Direct Stock Purchase Plans – Pros & Cons of Buying Stock Directly from the Company

Direct Stock Purchase Plans (DSSPs) allow investors to buy stock directly from companies instead of buying stock through a broker. Investing wth DSPPs is a low-cost way to invest directly with a publicly traded company. These plans are generally set up directly with the company or are administered through a third party transfer agent. Using…
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Direct Stock Purchase Plans (DSSPs) allow investors to buy stock directly from companies instead of buying stock through a broker. Investing wth DSPPs is a low-cost way to invest directly with a publicly traded company. These plans are generally set up directly with the company or are administered through a third party transfer agent.

Using a direct stock purchase plan has advantages over both traditional and online discount brokers. First, these plans avoid sometimes costly commissions and fees charged by brokerage firms.

Another important benefit of using a DSPP is the passive investing opportunities that come with them. Investors can usually set up an automatic investment which transfers money from a bank account and purchases shares with the money.

For as many reasons as there are to like direct stock purchase plans, there are some disadvantages investors should be aware of.

How to Purchase Stocks

There are a number of different ways to invest in the stock market. Online discount brokers tend to be the most popular choice for buying and selling stock based on convenience and relatively low commissions and fees. Then there are traditional brokerage firms that may charge higher fees but offer more stock market advice.

Did you know that there is actually another way to invest in the stock market and you don’t have to use a broker?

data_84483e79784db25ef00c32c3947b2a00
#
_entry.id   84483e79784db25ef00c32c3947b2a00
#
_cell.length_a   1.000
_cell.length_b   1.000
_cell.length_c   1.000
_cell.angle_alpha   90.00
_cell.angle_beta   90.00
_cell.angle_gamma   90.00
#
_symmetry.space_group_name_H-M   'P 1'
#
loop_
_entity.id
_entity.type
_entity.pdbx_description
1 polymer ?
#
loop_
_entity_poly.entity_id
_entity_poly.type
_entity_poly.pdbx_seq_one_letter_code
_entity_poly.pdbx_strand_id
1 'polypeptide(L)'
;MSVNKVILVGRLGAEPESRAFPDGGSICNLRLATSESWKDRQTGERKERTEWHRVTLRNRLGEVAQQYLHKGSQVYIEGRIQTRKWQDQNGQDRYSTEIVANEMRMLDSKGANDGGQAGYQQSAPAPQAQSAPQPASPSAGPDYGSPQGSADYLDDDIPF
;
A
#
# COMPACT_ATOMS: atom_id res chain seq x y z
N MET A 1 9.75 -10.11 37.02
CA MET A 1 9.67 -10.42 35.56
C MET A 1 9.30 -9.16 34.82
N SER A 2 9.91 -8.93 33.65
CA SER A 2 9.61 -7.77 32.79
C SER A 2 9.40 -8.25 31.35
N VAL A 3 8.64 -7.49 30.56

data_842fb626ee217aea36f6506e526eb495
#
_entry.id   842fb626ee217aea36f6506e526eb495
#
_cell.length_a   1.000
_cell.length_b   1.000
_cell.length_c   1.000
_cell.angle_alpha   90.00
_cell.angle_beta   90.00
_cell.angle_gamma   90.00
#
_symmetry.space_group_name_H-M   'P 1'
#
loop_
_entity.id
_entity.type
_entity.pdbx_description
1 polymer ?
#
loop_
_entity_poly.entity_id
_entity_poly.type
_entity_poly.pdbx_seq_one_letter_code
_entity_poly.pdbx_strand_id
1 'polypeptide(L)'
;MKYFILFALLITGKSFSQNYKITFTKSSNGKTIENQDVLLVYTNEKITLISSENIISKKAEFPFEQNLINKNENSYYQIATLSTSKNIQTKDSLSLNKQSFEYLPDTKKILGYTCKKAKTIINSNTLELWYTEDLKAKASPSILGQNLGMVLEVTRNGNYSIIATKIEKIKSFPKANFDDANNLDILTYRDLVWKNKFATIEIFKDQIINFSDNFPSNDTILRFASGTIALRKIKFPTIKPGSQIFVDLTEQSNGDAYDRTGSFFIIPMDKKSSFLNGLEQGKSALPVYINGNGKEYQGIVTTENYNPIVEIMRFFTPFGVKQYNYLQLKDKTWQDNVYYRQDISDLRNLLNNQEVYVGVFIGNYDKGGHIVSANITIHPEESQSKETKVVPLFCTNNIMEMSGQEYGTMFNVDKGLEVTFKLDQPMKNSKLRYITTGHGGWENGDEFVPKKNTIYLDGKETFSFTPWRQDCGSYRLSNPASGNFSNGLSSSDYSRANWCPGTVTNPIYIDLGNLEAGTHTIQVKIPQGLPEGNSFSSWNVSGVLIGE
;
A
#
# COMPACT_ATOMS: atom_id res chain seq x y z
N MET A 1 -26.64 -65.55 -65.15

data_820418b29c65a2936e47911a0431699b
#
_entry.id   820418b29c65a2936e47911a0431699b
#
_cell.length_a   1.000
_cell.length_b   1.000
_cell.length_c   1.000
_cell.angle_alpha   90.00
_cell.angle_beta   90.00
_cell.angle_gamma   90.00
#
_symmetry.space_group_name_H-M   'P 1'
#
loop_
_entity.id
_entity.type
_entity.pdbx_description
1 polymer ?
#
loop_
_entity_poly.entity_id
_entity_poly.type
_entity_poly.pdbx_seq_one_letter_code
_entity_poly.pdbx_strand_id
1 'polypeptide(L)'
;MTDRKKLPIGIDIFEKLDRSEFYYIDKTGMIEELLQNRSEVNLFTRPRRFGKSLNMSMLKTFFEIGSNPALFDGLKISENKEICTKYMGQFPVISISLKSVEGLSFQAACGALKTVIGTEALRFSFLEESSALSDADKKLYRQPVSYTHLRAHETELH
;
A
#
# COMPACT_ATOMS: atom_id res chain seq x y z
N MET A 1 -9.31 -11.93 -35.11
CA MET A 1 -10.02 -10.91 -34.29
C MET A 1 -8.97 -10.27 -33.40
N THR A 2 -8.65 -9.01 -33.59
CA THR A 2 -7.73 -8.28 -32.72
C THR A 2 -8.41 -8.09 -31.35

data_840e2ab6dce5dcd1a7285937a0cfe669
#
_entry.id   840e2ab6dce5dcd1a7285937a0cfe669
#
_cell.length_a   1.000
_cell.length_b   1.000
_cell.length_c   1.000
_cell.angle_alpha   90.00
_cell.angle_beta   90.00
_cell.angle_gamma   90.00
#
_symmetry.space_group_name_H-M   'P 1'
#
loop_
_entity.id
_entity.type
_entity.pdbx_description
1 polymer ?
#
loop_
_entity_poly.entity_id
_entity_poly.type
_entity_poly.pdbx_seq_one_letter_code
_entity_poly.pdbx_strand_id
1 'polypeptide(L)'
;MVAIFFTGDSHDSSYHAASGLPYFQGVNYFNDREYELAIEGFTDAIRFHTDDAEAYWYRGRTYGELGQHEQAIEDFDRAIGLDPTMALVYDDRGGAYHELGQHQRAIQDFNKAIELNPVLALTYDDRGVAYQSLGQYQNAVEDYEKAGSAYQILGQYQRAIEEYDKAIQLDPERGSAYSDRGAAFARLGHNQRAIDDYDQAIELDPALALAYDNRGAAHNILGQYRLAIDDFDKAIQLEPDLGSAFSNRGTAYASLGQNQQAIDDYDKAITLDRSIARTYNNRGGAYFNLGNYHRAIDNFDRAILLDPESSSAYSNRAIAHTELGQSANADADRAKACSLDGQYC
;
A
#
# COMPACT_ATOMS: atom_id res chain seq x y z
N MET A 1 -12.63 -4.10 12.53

Several well known publicly traded companies (i.e. Wal-Mart, Clorox, McDonald’s, etc.) actually allow investors the opportunity to purchase shares of their own stock directly from them. This is known as a direct stock purchase plan and can be a low cost and efficient way to build a long term portfolio.

What is a Direct Stock Purchase Plan?

A direct stock purchase plan (DSPP) is a service offered by some companies that allows investors the opportunity to purchase stock directly from the company or a third party agent. While not every publicly traded company offers a DSPP, there are plenty of top quality dividend paying stocks that do. An investor who decides to purchase stock from one of these plans is able to eliminate the need to use a traditional or online broker.

Advantages of Investing Through a DSPP

Buying and selling stock through an online broker offers a convenient and low-cost way to invest. Many online brokers offer low commissions (some below $5 per trade), quality investment tools, and the ability to build a solid portfolio of stocks from a single account.

While there are plenty of advantages to using an online stock broker to buy and sell stock, using direct stock purchase plans should not be entirely ignored.

Here are a few advantages of investing through a direct stock purchase plan.

Passive Investing

Most direct stock purchase plans allow shareholders the ability to set up a recurring investment every month. Stocks can automatically be purchased using funds withdrawn from your checking or savings account on a recurring basis. This takes many of the hassles out of purchasing stock for investors looking to simplify their finances.